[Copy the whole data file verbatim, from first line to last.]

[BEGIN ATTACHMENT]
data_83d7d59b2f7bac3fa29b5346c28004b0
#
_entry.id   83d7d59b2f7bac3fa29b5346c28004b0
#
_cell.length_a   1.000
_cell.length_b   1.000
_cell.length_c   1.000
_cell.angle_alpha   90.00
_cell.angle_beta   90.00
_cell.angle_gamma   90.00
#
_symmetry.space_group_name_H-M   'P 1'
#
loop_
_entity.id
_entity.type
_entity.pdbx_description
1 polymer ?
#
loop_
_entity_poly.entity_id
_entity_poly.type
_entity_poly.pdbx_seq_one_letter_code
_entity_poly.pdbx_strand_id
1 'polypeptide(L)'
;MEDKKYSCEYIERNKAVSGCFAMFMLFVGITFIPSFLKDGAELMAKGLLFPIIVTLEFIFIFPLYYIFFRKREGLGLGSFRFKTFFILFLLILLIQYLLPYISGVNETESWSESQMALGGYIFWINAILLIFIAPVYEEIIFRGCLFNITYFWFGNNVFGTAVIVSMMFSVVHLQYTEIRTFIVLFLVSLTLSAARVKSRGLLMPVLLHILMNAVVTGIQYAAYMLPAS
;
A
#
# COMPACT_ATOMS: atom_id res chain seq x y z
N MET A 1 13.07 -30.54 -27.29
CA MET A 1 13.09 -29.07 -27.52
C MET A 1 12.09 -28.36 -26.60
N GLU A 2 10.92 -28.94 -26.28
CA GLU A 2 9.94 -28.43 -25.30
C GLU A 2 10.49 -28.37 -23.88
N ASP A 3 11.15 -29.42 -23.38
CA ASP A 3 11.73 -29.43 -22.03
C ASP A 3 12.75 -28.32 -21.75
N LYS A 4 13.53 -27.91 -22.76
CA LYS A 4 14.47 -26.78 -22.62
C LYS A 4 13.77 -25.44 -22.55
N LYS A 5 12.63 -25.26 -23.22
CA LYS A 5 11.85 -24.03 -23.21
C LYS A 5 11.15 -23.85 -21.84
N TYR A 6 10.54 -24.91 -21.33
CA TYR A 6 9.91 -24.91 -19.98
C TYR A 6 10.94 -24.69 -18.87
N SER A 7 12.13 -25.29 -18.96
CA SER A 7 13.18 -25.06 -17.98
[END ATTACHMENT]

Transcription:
data_83d7d59b2f7bac3fa29b5346c28004b0
#
_entry.id   83d7d59b2f7bac3fa29b5346c28004b0
#
_cell.length_a   1.000
_cell.length_b   1.000
_cell.length_c   1.000
_cell.angle_alpha   90.00
_cell.angle_beta   90.00
_cell.angle_gamma   90.00
#
_symmetry.space_group_name_H-M   'P 1'
#
loop_
_entity.id
_entity.type
_entity.pdbx_description
1 polymer ?
#
loop_
_entity_poly.entity_id
_entity_poly.type
_entity_poly.pdbx_seq_one_letter_code
_entity_poly.pdbx_strand_id
1 'polypeptide(L)'
;MEDKKYSCEYIERNKAVSGCFAMFMLFVGITFIPSFLKDGAELMAKGLLFPIIVTLEFIFIFPLYYIFFRKREGLGLGSFRFKTFFILFLLILLIQYLLPYISGVNETESWSESQMALGGYIFWINAILLIFIAPVYEEIIFRGCLFNITYFWFGNNVFGTAVIVSMMFSVVHLQYTEIRTFIVLFLVSLTLSAARVKSRGLLMPVLLHILMNAVVTGIQYAAYMLPAS
;
A
#
# COMPACT_ATOMS: atom_id res chain seq x y z
N MET A 1 13.07 -30.54 -27.29
CA MET A 1 13.09 -29.07 -27.52
C MET A 1 12.09 -28.36 -26.60
N GLU A 2 10.92 -28.94 -26.28
CA GLU A 2 9.94 -28.43 -25.30
C GLU A 2 10.49 -28.37 -23.88
N ASP A 3 11.15 -29.42 -23.38
CA ASP A 3 11.73 -29.43 -22.03
C ASP A 3 12.75 -28.32 -21.75
N LYS A 4 13.53 -27.91 -22.76
CA LYS A 4 14.47 -26.78 -22.62
C LYS A 4 13.77 -25.44 -22.55
N LYS A 5 12.63 -25.26 -23.22
CA LYS A 5 11.85 -24.03 -23.21
C LYS A 5 11.15 -23.85 -21.84
N TYR A 6 10.54 -24.91 -21.33
CA TYR A 6 9.91 -24.91 -19.98
C TYR A 6 10.94 -24.69 -18.87
N SER A 7 12.13 -25.29 -18.96
CA SER A 7 13.18 -25.06 -17.98